Quick and Easy Grilled Potatoes





Introduction: Quick and Easy Grilled Potatoes

This is how I quickly make grilled potatoes. Doing it the old fashioned way takes forever and uses more propane than I care to use. These take less time and turn out just as good, if not better than an old fashioned grilled potato. This is my first instructable too!

Step 1: Supplies

Potatoes, Nonstick cooking spray, Seasoning of choice, Ziplock bag, Fork, Microwave, Grill

See comments for usage of plastic bag and make a decision that suits you. Ziplock bags are microwave safe but you can do with or without.

Step 2: Prep

Wash and scrub the potatoes. Pierce each spud several times with a fork so they don't explode in the microwave. Once they are scrubbed and pierced, put them in the ziplock bag and close it up.

See this Instructable for good hints on microwaving potatoes.

Step 3: Nuke the Spuds!!!

Cook the potatoes in the microwave. This is the secret. You actually are cooking them in the microwave and finishing them on the grill. Use your normal microwave baked potato directions. My microwave has a fresh vegetable setting that I use. During the cooking the bag may pop open. This is normal and ok. When done cooking, carefully remove the dangerously hot potatoes from the bag and place on a plate to cool off a bit.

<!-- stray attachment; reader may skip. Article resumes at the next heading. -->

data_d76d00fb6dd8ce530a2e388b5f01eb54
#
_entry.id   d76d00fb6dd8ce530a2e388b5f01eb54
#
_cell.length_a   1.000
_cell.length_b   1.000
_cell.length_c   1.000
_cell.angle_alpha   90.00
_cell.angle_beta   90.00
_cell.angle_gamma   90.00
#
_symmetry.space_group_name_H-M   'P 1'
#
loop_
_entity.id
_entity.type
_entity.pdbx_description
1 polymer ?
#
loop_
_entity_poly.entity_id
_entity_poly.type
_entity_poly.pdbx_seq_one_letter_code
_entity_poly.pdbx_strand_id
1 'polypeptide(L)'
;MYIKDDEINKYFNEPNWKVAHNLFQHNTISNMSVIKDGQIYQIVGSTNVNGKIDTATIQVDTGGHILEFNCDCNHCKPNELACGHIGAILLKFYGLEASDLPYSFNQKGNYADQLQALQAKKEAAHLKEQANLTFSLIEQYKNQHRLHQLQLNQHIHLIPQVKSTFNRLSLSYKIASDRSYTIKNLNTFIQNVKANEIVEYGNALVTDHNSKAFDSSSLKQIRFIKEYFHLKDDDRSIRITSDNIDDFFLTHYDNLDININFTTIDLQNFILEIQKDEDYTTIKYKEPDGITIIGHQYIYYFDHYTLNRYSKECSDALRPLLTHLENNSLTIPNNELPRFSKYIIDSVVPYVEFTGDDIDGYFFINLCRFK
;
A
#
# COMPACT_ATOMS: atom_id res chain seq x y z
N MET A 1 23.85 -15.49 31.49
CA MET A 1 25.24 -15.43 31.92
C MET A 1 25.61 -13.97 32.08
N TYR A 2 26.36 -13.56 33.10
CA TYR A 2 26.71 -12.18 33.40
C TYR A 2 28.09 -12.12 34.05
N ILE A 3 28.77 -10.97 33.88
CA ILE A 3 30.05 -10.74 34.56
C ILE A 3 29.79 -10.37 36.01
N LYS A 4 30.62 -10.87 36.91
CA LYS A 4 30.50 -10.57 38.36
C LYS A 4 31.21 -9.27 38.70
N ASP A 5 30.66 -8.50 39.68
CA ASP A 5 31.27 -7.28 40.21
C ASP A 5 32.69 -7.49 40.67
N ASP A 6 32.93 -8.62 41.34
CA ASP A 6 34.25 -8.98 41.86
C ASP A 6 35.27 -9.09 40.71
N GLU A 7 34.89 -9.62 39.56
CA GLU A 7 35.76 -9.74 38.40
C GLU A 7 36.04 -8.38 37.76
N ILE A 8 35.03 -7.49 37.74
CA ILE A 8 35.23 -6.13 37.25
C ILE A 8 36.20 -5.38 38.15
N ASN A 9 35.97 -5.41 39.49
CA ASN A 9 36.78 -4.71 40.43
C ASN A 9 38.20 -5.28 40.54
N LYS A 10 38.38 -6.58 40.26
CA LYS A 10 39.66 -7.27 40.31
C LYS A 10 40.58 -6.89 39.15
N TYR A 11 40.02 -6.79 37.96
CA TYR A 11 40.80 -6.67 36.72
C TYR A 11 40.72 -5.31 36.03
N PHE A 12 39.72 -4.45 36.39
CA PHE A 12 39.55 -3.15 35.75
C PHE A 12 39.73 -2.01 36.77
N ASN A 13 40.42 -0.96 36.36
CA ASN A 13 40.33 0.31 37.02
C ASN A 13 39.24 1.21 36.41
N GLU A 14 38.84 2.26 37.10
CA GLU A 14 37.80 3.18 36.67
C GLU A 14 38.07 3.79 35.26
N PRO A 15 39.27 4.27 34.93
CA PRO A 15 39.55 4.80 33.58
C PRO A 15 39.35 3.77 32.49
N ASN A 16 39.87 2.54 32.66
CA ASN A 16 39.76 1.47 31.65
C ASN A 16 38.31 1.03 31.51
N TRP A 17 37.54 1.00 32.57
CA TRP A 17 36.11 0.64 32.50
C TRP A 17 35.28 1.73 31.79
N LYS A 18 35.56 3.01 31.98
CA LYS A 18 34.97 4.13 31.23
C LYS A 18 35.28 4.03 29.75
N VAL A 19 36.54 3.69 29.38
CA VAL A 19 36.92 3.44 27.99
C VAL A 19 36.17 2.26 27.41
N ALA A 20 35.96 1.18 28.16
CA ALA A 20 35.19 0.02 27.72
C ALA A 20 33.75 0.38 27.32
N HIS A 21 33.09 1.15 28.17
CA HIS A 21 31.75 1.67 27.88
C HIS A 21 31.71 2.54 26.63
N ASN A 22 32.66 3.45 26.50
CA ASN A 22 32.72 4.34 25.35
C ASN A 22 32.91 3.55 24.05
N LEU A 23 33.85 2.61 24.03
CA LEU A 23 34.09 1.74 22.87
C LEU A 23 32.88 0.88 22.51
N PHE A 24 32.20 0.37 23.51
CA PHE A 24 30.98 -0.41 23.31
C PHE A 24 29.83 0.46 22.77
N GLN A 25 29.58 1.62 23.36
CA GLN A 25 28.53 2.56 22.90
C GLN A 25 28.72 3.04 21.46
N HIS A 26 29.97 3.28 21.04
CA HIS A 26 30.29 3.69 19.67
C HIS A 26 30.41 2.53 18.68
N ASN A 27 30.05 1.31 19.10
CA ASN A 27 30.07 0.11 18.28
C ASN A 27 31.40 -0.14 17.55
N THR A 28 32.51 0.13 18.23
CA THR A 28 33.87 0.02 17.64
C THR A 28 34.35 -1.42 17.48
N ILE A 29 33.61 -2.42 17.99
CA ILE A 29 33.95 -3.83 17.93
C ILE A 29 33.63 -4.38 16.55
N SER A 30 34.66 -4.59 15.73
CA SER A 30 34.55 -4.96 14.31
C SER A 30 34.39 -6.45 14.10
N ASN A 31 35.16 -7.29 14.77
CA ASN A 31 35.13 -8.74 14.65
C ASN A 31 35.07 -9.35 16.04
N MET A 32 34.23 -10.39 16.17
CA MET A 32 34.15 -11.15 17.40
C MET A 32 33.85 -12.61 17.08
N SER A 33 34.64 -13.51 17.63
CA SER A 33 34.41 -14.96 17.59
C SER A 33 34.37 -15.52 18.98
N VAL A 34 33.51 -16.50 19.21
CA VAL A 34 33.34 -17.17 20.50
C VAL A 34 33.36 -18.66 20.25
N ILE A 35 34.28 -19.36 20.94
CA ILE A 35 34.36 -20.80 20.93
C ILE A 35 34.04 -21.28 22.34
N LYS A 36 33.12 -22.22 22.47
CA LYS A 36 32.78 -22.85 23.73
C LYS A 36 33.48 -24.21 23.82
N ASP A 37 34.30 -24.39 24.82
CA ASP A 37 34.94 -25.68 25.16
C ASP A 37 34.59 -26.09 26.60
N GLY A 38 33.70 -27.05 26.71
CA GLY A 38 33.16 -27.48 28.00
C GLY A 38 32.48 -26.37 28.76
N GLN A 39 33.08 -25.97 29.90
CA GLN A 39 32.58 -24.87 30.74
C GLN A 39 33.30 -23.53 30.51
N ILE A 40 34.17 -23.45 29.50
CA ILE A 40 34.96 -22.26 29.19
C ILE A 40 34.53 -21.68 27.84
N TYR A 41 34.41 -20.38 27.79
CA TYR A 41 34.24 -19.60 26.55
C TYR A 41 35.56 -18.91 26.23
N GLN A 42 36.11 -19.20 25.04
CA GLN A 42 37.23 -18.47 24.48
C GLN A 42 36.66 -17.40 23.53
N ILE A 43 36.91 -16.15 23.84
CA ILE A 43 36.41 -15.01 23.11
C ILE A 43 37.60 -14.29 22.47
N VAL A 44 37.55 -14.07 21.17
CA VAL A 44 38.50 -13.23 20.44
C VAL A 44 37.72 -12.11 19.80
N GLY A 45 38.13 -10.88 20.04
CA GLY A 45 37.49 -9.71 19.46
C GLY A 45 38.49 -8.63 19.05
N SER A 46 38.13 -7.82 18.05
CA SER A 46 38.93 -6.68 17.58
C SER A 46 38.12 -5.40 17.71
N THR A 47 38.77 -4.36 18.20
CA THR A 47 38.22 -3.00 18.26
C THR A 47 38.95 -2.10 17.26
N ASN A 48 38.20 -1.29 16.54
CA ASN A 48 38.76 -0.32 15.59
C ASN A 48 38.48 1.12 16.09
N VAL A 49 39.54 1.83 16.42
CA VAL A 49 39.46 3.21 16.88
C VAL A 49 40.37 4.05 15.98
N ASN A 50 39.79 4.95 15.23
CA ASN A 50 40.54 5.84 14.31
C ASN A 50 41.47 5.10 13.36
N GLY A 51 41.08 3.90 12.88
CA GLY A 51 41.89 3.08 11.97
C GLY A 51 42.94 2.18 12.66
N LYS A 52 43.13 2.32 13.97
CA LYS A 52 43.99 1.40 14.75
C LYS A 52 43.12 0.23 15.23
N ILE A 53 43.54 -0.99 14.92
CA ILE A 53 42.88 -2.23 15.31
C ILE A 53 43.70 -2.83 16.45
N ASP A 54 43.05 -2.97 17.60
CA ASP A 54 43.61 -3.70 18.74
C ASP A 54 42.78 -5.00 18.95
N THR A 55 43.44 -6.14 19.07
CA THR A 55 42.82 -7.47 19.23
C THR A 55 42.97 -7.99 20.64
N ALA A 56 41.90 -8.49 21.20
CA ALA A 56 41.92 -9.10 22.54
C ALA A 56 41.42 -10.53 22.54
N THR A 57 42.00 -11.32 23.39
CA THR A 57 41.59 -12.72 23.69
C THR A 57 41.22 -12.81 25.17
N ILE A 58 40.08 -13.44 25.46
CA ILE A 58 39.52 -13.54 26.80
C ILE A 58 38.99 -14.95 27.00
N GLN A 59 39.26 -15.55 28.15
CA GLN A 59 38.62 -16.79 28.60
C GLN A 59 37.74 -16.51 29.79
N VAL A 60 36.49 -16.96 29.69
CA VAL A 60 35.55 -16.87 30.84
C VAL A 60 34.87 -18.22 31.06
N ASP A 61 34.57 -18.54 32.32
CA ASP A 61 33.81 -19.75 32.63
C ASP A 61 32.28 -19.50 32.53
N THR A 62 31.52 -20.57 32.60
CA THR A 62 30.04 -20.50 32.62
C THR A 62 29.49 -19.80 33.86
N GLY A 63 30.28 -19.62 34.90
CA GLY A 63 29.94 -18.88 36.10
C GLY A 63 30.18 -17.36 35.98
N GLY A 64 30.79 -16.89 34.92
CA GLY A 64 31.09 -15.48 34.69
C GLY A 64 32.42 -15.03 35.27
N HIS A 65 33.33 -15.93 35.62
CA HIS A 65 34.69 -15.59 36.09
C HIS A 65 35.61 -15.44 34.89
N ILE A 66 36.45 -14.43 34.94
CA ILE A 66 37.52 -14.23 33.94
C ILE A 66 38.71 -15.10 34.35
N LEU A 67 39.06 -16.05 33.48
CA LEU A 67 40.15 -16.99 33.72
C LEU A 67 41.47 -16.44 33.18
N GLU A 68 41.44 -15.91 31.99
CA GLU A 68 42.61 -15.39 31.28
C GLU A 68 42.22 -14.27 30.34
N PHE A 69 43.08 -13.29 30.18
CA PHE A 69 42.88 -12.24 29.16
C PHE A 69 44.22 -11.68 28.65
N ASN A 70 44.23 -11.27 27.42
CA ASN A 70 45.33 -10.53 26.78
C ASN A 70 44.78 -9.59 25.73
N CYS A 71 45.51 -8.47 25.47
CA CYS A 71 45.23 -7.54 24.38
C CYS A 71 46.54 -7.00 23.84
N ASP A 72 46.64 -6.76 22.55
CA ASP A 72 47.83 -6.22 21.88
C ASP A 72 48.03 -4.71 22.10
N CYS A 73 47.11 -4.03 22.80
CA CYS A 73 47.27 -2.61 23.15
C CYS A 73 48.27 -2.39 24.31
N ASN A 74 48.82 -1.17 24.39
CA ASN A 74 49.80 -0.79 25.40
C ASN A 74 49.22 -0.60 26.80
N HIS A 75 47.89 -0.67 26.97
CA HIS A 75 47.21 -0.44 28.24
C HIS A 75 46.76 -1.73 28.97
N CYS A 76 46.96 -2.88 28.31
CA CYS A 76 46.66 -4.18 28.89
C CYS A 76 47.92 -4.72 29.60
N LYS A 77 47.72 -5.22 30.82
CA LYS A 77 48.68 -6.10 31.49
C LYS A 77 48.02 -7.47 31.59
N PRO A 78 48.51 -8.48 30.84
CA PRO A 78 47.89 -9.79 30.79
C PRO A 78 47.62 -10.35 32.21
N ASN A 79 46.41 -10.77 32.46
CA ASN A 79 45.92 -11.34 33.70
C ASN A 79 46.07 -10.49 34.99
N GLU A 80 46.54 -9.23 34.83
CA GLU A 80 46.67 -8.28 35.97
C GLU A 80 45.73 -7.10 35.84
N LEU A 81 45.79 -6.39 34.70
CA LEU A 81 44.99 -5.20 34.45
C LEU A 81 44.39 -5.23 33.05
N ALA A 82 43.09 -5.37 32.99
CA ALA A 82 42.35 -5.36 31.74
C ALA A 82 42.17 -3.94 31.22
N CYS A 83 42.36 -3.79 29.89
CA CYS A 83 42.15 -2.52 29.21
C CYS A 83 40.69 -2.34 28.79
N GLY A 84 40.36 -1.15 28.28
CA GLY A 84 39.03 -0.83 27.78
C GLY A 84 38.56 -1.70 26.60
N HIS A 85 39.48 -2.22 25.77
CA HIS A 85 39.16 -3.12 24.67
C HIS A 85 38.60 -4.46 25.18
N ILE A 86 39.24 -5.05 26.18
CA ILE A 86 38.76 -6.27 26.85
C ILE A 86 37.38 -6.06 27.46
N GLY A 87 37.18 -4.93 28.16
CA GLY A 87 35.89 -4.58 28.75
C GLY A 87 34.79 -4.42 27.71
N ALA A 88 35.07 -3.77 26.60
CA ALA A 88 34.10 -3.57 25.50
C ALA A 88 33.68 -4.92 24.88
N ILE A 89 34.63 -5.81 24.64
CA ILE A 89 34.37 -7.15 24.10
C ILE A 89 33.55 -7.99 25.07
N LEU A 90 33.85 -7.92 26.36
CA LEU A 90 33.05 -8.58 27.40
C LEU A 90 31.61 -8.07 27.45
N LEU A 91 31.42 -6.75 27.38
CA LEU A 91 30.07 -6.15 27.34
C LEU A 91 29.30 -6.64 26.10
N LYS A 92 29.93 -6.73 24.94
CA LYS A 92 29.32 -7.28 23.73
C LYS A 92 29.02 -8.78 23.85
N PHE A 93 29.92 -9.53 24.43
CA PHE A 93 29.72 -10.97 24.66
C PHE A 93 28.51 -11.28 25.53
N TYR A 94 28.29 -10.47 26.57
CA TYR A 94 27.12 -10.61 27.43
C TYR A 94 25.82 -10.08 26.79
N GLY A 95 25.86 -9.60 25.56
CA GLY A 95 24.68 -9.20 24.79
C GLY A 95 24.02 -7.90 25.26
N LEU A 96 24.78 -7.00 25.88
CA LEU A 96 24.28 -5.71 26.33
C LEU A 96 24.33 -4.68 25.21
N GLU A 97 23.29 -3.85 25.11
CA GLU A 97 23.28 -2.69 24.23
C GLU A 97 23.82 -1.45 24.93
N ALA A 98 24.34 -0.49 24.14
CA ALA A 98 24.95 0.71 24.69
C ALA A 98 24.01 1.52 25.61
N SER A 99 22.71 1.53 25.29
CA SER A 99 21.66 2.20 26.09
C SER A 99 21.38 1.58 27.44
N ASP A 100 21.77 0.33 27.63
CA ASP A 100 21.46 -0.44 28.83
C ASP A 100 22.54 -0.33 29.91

Step 4: Get the Spuds Ready for the Grill

After they've cooled, cut them in half longways. With inside parts up, spray them with the nonstick cooking spray. I prefer olive oil spray. Once sprayed, cover with seasoning. I usually use Tony's because its amazing and a favorite in LA (Lower Alabama!).

Step 5: Grill the Spuds

Place potatoes on the hot preheated grill with the seasoned side down. I then give the outer sides a quick spray to keep them moist. I grill them on medium heat with the cover closed for about five minutes. To conserve propane, grill the potatoes with your main dish's final cooking time.

Step 6: Eat!

Remove from grill and admire the nice grill marks. Then enjoy!



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    41 Discussions

    This looks interesting! I must now try to get MRS. to make this but I will 10 to one have to start myself and as soon as she see that it works she will be enthusiastic to do it herself

    I basically cook them for about 5 minutes on each side when making 4 small or two large potatoes. I slice them in half when they're done. Here's some good info: https://www.instructables.com/id/Microwave_potato_3/?ALLSTEPS

    Just found the recipe for Tony Cachere's Creole Seasoning, and here it is:
    Amount Measure Ingredient -- Preparation Method
    -------- ------------ --------------------------------
    26 ounces salt
    1 1/2 ounces black pepper -- ground
    2 ounces red pepper -- ground
    1 ounce garlic powder -- pure
    1 ounce chili powder
    1 ounce Monosodium glutamate -- (Accent)

    On Tony Cachere's website it says that 1/4 tsp has 350 mg of sodium in it, so you can reduce from there. I would leave out the MSG but this isn't the place for a food rant!

    Thanks for the instructable!

    1 reply

    Thanks for the recipe! I make my own garlic pepper and never thought of making my own Tony's. Awesome!